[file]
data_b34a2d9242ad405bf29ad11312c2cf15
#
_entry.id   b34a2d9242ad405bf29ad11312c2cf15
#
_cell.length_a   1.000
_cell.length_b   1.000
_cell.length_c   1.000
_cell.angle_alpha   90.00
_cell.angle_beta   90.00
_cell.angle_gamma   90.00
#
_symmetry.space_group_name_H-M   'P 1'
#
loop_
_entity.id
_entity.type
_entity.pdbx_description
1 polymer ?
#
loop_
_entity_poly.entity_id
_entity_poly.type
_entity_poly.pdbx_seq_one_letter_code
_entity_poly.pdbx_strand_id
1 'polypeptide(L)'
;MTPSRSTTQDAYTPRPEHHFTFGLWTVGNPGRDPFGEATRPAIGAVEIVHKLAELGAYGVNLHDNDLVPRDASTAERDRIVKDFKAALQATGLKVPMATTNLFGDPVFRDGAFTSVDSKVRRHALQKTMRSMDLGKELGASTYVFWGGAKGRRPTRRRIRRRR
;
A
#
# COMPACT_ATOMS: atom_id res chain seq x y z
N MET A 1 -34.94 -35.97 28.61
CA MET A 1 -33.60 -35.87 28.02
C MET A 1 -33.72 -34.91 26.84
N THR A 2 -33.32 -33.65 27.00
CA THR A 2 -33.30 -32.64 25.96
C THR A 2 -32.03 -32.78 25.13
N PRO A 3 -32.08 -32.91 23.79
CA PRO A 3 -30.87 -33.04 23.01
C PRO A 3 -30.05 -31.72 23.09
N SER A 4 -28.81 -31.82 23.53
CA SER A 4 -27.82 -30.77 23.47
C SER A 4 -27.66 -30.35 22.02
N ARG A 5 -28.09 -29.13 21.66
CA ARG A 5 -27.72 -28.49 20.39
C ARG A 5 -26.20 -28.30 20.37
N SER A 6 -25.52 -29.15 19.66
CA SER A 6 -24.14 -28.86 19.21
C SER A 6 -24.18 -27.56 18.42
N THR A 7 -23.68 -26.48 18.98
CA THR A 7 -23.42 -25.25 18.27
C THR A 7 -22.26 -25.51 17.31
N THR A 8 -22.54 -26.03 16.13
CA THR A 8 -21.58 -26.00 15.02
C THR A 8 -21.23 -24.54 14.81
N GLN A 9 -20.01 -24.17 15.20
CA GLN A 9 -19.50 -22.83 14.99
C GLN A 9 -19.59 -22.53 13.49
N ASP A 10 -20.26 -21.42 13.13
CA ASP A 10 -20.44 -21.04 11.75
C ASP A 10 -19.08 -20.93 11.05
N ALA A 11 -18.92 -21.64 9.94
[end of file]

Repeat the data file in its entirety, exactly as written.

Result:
data_b34a2d9242ad405bf29ad11312c2cf15
#
_entry.id   b34a2d9242ad405bf29ad11312c2cf15
#
_cell.length_a   1.000
_cell.length_b   1.000
_cell.length_c   1.000
_cell.angle_alpha   90.00
_cell.angle_beta   90.00
_cell.angle_gamma   90.00
#
_symmetry.space_group_name_H-M   'P 1'
#
loop_
_entity.id
_entity.type
_entity.pdbx_description
1 polymer ?
#
loop_
_entity_poly.entity_id
_entity_poly.type
_entity_poly.pdbx_seq_one_letter_code
_entity_poly.pdbx_strand_id
1 'polypeptide(L)'
;MTPSRSTTQDAYTPRPEHHFTFGLWTVGNPGRDPFGEATRPAIGAVEIVHKLAELGAYGVNLHDNDLVPRDASTAERDRIVKDFKAALQATGLKVPMATTNLFGDPVFRDGAFTSVDSKVRRHALQKTMRSMDLGKELGASTYVFWGGAKGRRPTRRRIRRRR
;
A
#
# COMPACT_ATOMS: atom_id res chain seq x y z
N MET A 1 -34.94 -35.97 28.61
CA MET A 1 -33.60 -35.87 28.02
C MET A 1 -33.72 -34.91 26.84
N THR A 2 -33.32 -33.65 27.00
CA THR A 2 -33.30 -32.64 25.96
C THR A 2 -32.03 -32.78 25.13
N PRO A 3 -32.08 -32.91 23.79
CA PRO A 3 -30.87 -33.04 23.01
C PRO A 3 -30.05 -31.72 23.09
N SER A 4 -28.81 -31.82 23.53
CA SER A 4 -27.82 -30.77 23.47
C SER A 4 -27.66 -30.35 22.02
N ARG A 5 -28.09 -29.13 21.66
CA ARG A 5 -27.72 -28.49 20.39
C ARG A 5 -26.20 -28.30 20.37
N SER A 6 -25.52 -29.15 19.66
CA SER A 6 -24.14 -28.86 19.21
C SER A 6 -24.18 -27.56 18.42
N THR A 7 -23.68 -26.48 18.98
CA THR A 7 -23.42 -25.25 18.27
C THR A 7 -22.26 -25.51 17.31
N THR A 8 -22.54 -26.03 16.13
CA THR A 8 -21.58 -26.00 15.02
C THR A 8 -21.23 -24.54 14.81
N GLN A 9 -20.01 -24.17 15.20
CA GLN A 9 -19.50 -22.83 14.99
C GLN A 9 -19.59 -22.53 13.49
N ASP A 10 -20.26 -21.42 13.13
CA ASP A 10 -20.44 -21.04 11.75
C ASP A 10 -19.08 -20.93 11.05
N ALA A 11 -18.92 -21.64 9.94